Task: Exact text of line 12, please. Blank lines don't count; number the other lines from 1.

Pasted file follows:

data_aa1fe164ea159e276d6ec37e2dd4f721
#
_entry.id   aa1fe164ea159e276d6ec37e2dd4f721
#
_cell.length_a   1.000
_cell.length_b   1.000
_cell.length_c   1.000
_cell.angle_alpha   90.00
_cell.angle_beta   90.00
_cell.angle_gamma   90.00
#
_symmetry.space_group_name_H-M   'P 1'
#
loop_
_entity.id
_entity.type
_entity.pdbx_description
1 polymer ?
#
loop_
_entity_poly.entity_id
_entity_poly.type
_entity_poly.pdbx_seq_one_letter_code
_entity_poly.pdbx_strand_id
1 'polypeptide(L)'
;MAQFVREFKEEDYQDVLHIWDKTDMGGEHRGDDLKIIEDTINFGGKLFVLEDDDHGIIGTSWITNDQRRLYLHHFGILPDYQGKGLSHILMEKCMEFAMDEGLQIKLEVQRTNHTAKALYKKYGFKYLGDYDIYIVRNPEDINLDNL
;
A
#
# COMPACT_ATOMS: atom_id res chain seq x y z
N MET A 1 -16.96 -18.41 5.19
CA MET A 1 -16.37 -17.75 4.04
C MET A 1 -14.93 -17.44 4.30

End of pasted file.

_symmetry.space_group_name_H-M   'P 1'